29 March 2021TrademarksMuireann Bolger

France prevails in ‘’ TM dispute in US court

The French government has secured a trademark victory over ‘’ after a US federal appeals court ruled that it was not liable for infringement claims levied by a tourism company.

The  decision was handed down by the  US Court of Appeals for the Fourth Circuit on March 25, 2021.

Circuit Judge Diana Gribbon Motz, alongside Judges Henry Floyd and Allison Jones Rushing, held that the French government did not engage in activities that would invalidate its sovereign immunity when it gained the rights to the domain name in a French court six years ago.

A long-running trademark battle

The dispute stems from Jean-Noël Frydman’s acquisition of the ‘’ domain name in 1994 for a California-based tourism company aimed at promoting US travel to France.

A US citizen and resident of Miami, Frydman told WIPR that he originally envisaged the website as a portal for Americans to discover France. He added that for many years, he enjoyed a close relationship with the French tourism board,  Atout France.

But this relationship soured when Frydman sued a Dutch company in the Tribunal de Grande Instance de Paris (Paris District Court) in 2014 for trademark infringement, and the French Republic and Atout France intervened, insisting that they alone held exclusive rights to the domain

They contended that, according to French law, the name ‘France’ cannot be appropriated or used commercially by a private enterprise because doing so violates the French Republic’s exclusive right to its name and infringes on its sovereignty. They further asserted that ‘France’ expresses the country’s “geographic, historic, economic and cultural identity”.

According to Frydman, he attempted to ward off the lawsuit by offering a deal to the French government—if he could find a buyer for the domain, he would give Atout France the first right of refusal on a matching bid.

The agency rejected the offer, and the Paris court ruled in Atout France’s favour.

With the Paris court judgment in hand, Atout France contacted the domain host,, which subsequently transferred ownership to the French agency.

Frydman appealed but in 2017 the Cour d’Appel de Paris (Paris Court of Appeals) upheld the lower court’s decision, affirming that “the designation ‘France’ constitutes for the French state an element of identity akin to the family name of a natural person”. has appealed to the Cour de Cassation (French Supreme Court), where the case is now pending.

In 2018, the  European Union General Court also  found that “” cannot be registered as a trademark because it is too similar to a previous mark registered in 2010 by France.

US lawsuit against the French Republic later sued the French government at the  US Court for the District Court for Virginia for cybersquatting and trademark infringement. The travel company alleged that the defendants engaged in cybersquatting and reverse domain name hijacking in violation of the  Anticybersquatting Consumer Protection Act, trademark infringement, federal unfair competition, and expropriation.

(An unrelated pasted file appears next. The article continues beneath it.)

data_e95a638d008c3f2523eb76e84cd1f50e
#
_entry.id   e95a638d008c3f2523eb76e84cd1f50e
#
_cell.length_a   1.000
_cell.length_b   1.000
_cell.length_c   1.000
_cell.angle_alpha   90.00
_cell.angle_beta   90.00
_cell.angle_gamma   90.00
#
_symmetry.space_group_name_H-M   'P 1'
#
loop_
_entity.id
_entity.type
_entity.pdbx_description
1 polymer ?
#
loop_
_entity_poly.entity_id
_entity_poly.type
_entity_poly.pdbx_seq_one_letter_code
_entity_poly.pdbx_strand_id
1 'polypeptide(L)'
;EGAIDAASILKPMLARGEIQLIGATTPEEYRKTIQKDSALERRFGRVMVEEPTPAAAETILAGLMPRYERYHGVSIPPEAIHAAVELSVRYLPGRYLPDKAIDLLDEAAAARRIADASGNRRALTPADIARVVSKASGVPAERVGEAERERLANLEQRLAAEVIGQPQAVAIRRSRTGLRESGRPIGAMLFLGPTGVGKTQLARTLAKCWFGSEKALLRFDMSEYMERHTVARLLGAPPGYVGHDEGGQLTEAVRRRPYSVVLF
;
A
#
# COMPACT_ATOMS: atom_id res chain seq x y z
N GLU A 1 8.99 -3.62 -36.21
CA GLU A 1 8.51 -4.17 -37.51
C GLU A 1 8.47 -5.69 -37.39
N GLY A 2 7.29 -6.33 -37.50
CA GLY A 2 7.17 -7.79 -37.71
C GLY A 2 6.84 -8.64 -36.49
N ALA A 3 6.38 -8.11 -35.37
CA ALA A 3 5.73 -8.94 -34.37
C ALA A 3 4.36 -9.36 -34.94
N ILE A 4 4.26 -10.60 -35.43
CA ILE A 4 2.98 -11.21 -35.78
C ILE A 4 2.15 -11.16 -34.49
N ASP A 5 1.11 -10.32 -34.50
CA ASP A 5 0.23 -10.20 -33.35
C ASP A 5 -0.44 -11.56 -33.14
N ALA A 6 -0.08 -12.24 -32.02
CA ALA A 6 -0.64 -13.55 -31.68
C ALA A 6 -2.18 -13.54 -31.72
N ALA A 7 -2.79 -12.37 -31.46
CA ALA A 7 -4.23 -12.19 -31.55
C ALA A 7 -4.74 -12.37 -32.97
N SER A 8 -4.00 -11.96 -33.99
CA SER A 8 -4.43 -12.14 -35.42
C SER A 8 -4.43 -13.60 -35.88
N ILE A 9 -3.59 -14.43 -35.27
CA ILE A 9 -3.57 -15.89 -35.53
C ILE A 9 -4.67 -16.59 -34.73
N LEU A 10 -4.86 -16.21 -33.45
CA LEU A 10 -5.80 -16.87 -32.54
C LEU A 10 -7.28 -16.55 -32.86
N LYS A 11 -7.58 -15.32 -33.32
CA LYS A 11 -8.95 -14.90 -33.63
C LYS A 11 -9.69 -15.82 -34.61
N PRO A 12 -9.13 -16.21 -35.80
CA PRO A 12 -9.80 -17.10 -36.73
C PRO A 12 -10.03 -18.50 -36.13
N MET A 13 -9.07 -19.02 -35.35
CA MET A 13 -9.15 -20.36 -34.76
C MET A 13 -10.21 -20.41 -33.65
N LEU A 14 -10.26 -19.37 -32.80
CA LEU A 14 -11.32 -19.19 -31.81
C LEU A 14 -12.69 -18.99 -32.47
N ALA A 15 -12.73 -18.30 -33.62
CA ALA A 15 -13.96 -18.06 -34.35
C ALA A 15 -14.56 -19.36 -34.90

France moved to dismiss the case, asserting sovereign immunity under the  Foreign  Sovereign Immunities Act (FSIA). The district court denied the motion, concluding that entitlement to immunity “would be best raised after discovery has concluded”.

France appealed, and this week the Fourth Circuit reversed the judgment of the district court and remanded the case with instructions to dismiss the complaint with prejudice.

The court held that the  US Supreme Court has deemed sovereign immunity a threshold question that should be addressed “as near to the outset of the case as is reasonably possible,” and consequently held that France was immune from the claims.

“The corporation’s claims arise from an adverse judgment of a foreign court—in a proceeding initiated by the corporation itself—resulting in the transfer of the domain name, not any commercial activity that may have followed that transfer. Accordingly, the commercial activity exception to FSIA immunity does not apply,” said the court.

The judges also rejected’s assertion that the French courts were biased. The travel company had failed to provide evidence to suggest that it “did not receive a full and fair (and lengthy) opportunity to present its position”, said the court.

“The corporation argues repeatedly that the French court applied French law in a way that conflicts with or is ‘hostile to’ the laws of the US. Even if this is accurate, it does not demonstrate a violation of international law, as is required to satisfy the expropriation exception to FSIA immunity,” concluded the court.

At the launch of the US suit, Eve Brown, of counsel at  Barton Gilman, and a member of Frydman’s legal team, told WIPR that the transfer of the domain to Atout France without compensation to Frydman was a “grave injustice”.

“You just can’t own a geographic term. And when you file a trademark that contains a geographic term, you have to disclaim it and say that you don’t own exclusive rights to that particular term, and that’s exactly what Jean-Noel did,” Brown said.

However, Géraldine Arbant, partner at  Bird & Bird in Paris explained that the French government’s actions were consistent with normal practice in the country.

“While it could be seen as something of a cavalier approach, the French government's actions echo the  French Postal and Electronic Communications Code,” Arbant said.

The code states that domain names can be transferred “when it is identical or related to that of the French Republic”, she added.

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